Here is his response in full from his Facebook page:

Dear WKU Swimmers, Divers, Friends, and Supporters,

I am devastated at the loss of WKU Swimming and Diving—an athletic program that has graduated virtually all of its team members over a 45-year period. As Dr. Ransdell himself admits, the team has collected too many academic honors to list and its student-athletes have “represented WKU with distinction in the classroom and in competition.” I am certainly proud of what you all have accomplished.

I have been retired from the WKU swim program for a while, so my knowledge of the alleged incidents is no more than what everyone else has seen in the papers. It appears that the transgressions were perpetrated primarily by one or two team members, and no criminal charges have been filed.


WKU is suspending its Swimming and Diving program for five years, effective immediately. The university informed the team members and coaching staff of the decision Tuesday morning.

The move comes after investigations by the Bowling Green Police Department and university uncovered evidence of violations of WKU’s Student Code of Conduct, Discrimination and Harassment Policy, and Title IX Sexual Misconduct/Assault Policy.

In an email sent to school faculty and staff Tuesday, President Ransdell said those violations included hazing and underage alcohol consumption involving team members and recruits. Ransdell said coaches were aware of the “pervasive culture” of abuse with the program and failed to prevent it.

"This University simply will not tolerate indecent, immoral, physical, or mental acts of disrespect or abuse among our students. We must all embrace a culture where every student is as important as any student," Dr. Ransdell said in his email. "When this culture is not embraced, we will act swiftly and firmly to ensure that the dignity and integrity of the institution is sustained. It is our hope that over the next five years, the pervasive culture of misconduct and lack of sufficient oversight in this program will be flushed from our campus life."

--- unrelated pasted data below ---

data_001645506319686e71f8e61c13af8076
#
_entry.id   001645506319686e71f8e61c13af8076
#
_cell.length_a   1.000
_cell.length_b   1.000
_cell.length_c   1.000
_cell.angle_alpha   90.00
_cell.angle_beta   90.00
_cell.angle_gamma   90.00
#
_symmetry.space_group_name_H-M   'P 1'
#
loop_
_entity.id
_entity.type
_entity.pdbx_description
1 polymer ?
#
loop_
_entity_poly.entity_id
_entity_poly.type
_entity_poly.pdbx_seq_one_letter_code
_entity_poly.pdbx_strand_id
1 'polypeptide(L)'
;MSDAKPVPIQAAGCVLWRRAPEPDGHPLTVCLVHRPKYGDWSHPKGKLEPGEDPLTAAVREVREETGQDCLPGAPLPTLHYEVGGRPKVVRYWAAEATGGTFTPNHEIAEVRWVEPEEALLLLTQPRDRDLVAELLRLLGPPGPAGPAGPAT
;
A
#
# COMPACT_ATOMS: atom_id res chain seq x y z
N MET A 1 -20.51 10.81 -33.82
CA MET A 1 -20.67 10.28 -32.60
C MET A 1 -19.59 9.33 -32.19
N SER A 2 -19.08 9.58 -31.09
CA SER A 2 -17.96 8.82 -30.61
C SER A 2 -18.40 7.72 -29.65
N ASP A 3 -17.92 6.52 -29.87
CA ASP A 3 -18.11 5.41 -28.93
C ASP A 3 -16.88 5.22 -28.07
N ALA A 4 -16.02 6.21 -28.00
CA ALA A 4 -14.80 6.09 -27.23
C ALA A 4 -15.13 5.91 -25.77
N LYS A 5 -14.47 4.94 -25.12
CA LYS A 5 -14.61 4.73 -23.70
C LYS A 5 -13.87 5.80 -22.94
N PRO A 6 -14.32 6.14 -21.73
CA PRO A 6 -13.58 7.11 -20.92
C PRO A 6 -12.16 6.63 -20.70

The investigations into the Swimming and Diving programs at WKU began when a former swim team member filed a report with city police claiming he was assaulted by teammates and forced to drink alcohol during several hazing incidents.

Current swimming and diving team members will be able to transfer immediately to other schools. Those choosing to remain at WKU will have their scholarships honored through their senior years.

The positions currently held by Head Swimming Coach Bruce Marchionda, Associate Head Coach Brian Thomas, and Head Diving Coach Chelsea Ale will be eliminated June 30.

Abbey Oldham / WKU Public Radio

An all-day speaker series in Bowling Green this week is dedicated to encouraging participants to make their innovative ideas a reality.

IdeaFestival Bowling Green is being held this Friday at the Downing Student Union Auditorium on WKU’s campus.  The school’s Innovate Kentucky Executive Administrator, Josh Raymer, says some of the topics discussed at this year’s event will include cancer research, branding and imaging, and making online content more social.

“And what we love is that these speakers all come from Kentucky, or neighboring states. So it truly is an example for everyone that these big ideas that you see in New York, or Los Angeles, or Chicago—they’re also happening right here in Kentucky.”

Another topic that will be addressed by several speakers is the future of the automotive industry.

“A lot of Corvette tie-ins, which is appropriate, given that it’s IdeaFestival Bowling Green,” said Raymer. “But once again, that’s about how important it is to stay on the cutting edge of innovation, especially in a hyper-competitive field like the automotive industry.”